Written by
Stevan "Esteban" Javellana
in 1947
The novel was set in a small farming village called Manhayang in Santa Barbara, Iloilo. The residents of the barangay were living their simple life when the violence of war reached their place and broughtdeath and suffering. Ricardo "Carding" Suerte, the young son of Juan Suerte wanted to marry Lucia (nicknamed"Lucing"), the daughter of the teniente del barrio. Although Ricardo's father wished to send him to school first,the blessing to marry was given and the traditional asking the hand custom known as the pamamanhikan was done. Ricardo built a house for him and his wife on the land that was entrusted to Ricardo's father by Don Diego (a landlord) despite the advice of the elderly that building one's house in May will bring misfortune. Soon after, misfortune struck: their first child was stillborn, Lucia had an affair with Luis, the son of Don Diego, and the land the Suerte's had been tilling was given to another tenant. The couple went to Iloilo City where Ricardo met fellow stevedore and union member Nestong and Rosing, a prostitute. Lucia left Ricardo because of Rosing. Ricardo followed Lucia who was then in Badlan after receiving news that Lucia was pregnant and that the representante (representative) entrusted them with a land to till. They named their son Crisostomo.Misfortune came again because their landlord sold the land they were tilling, and a flood destroyed their harvest and killed their carabao. They went to Mindanao to find a land to own. However, Ricardo was drafted for military service.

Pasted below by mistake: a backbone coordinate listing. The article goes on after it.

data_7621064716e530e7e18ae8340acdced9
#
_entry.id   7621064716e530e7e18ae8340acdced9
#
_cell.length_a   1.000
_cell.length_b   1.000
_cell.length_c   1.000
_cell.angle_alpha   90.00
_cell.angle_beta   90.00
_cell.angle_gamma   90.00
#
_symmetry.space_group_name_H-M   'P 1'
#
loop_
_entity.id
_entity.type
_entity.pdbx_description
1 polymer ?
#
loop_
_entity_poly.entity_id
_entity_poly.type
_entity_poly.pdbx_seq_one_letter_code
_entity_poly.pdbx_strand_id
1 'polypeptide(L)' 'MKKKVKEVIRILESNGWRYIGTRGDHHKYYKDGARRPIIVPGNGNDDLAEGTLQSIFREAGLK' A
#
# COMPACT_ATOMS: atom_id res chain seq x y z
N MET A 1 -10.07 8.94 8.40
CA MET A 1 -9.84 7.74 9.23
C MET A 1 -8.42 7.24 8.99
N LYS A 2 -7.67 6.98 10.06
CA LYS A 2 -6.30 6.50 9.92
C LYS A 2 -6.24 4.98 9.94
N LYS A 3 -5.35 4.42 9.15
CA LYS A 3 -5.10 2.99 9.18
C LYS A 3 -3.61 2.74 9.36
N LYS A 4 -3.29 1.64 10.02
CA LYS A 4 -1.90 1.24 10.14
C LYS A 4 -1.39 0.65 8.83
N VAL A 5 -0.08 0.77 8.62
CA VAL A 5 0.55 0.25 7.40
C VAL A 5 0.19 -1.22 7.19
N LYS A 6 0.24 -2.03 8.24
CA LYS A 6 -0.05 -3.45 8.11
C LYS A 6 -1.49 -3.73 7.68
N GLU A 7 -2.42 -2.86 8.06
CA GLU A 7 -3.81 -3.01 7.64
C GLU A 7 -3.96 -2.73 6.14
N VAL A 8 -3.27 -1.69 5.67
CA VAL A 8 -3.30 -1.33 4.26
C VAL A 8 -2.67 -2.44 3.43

Plot
Conflict
MAN vs. MAN
and
MAN vs. SOCIETY

Polo
Gondoy
Flora
Rosing
Alicia
Reuben

Upon his return, Lucia was pregnant but his father and their son died. At first he was not toldthe truth, the real reason why his father and son died was because they were killed by Japanese soldiers, not byillness. His wife was also raped by the Japanese occupiers. He was angered after knowing the truth and becamean enemy executioner. Because of Ricardo's behavior, Lucia sent him away. When the Japanese invadersordered the people to go to a designated barrio to be identified as non-guerrillas, the Manhayang villagers evacuated the area, except for Lucia who wanted to wait for Ricardo who would be leading the "suicide attack"at the enemies' garrison. When they met, Ricardo asked for Lucia's forgiveness but said farewell after giving Lucia some money. Lucia refused and stayed even if she had to welcome back Ricardo as a corpse
"I die without seeing the dawn brighten over my native land. You who have it to see, welcome it--and forget not those who have fallen during the night! (Elias, Noli Me Tangere)
Other Literary Devices
Local Color


Presentors:
Condalor, Doreen Nicole
Panapanaan, Sofia Jane
Vieron, Jennifer

Philippine Literature in English Class
2014
PRESENTORS:

CONDALOR, Doreen Nicole
PANAPANAAN, Sofia Jane
VIERON, Jennifer

AB/BSE Literature
Philippine Literature in English Class
September 2014
Full transcript